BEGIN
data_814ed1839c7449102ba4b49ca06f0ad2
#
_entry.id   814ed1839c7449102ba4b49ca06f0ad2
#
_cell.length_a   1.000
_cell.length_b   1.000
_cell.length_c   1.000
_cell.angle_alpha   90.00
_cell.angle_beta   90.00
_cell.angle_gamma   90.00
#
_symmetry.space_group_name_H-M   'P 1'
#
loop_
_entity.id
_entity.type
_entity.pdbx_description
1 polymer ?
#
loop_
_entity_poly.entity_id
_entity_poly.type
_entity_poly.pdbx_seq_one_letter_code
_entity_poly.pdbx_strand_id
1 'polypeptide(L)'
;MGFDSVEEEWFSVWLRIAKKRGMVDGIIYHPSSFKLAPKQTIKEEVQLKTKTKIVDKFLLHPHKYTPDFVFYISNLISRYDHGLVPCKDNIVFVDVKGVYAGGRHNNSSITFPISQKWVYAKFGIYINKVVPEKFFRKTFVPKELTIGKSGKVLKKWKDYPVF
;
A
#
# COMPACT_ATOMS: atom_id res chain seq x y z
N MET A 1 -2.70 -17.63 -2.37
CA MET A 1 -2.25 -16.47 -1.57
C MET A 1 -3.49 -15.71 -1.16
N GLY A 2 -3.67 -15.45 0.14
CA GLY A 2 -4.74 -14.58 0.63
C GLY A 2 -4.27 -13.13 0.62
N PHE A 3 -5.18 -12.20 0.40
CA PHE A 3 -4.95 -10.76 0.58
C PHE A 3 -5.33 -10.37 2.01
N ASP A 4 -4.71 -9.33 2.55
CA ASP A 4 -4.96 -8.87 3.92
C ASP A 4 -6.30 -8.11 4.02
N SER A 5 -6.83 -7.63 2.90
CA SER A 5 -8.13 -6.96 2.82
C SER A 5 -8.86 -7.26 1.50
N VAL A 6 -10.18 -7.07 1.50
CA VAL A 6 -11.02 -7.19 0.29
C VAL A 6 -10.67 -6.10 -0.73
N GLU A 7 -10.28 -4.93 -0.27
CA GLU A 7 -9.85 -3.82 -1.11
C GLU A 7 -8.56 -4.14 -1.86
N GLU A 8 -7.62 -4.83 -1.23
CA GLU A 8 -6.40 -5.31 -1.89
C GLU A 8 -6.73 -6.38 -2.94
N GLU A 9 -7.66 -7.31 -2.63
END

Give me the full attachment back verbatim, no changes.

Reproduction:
data_814ed1839c7449102ba4b49ca06f0ad2
#
_entry.id   814ed1839c7449102ba4b49ca06f0ad2
#
_cell.length_a   1.000
_cell.length_b   1.000
_cell.length_c   1.000
_cell.angle_alpha   90.00
_cell.angle_beta   90.00
_cell.angle_gamma   90.00
#
_symmetry.space_group_name_H-M   'P 1'
#
loop_
_entity.id
_entity.type
_entity.pdbx_description
1 polymer ?
#
loop_
_entity_poly.entity_id
_entity_poly.type
_entity_poly.pdbx_seq_one_letter_code
_entity_poly.pdbx_strand_id
1 'polypeptide(L)'
;MGFDSVEEEWFSVWLRIAKKRGMVDGIIYHPSSFKLAPKQTIKEEVQLKTKTKIVDKFLLHPHKYTPDFVFYISNLISRYDHGLVPCKDNIVFVDVKGVYAGGRHNNSSITFPISQKWVYAKFGIYINKVVPEKFFRKTFVPKELTIGKSGKVLKKWKDYPVF
;
A
#
# COMPACT_ATOMS: atom_id res chain seq x y z
N MET A 1 -2.70 -17.63 -2.37
CA MET A 1 -2.25 -16.47 -1.57
C MET A 1 -3.49 -15.71 -1.16
N GLY A 2 -3.67 -15.45 0.14
CA GLY A 2 -4.74 -14.58 0.63
C GLY A 2 -4.27 -13.13 0.62
N PHE A 3 -5.18 -12.20 0.40
CA PHE A 3 -4.95 -10.76 0.58
C PHE A 3 -5.33 -10.37 2.01
N ASP A 4 -4.71 -9.33 2.55
CA ASP A 4 -4.96 -8.87 3.92
C ASP A 4 -6.30 -8.11 4.02
N SER A 5 -6.83 -7.63 2.90
CA SER A 5 -8.13 -6.96 2.82
C SER A 5 -8.86 -7.26 1.50
N VAL A 6 -10.18 -7.07 1.50
CA VAL A 6 -11.02 -7.19 0.29
C VAL A 6 -10.67 -6.10 -0.73
N GLU A 7 -10.28 -4.93 -0.27
CA GLU A 7 -9.85 -3.82 -1.11
C GLU A 7 -8.56 -4.14 -1.86
N GLU A 8 -7.62 -4.83 -1.23
CA GLU A 8 -6.40 -5.31 -1.89
C GLU A 8 -6.73 -6.38 -2.94
N GLU A 9 -7.66 -7.31 -2.63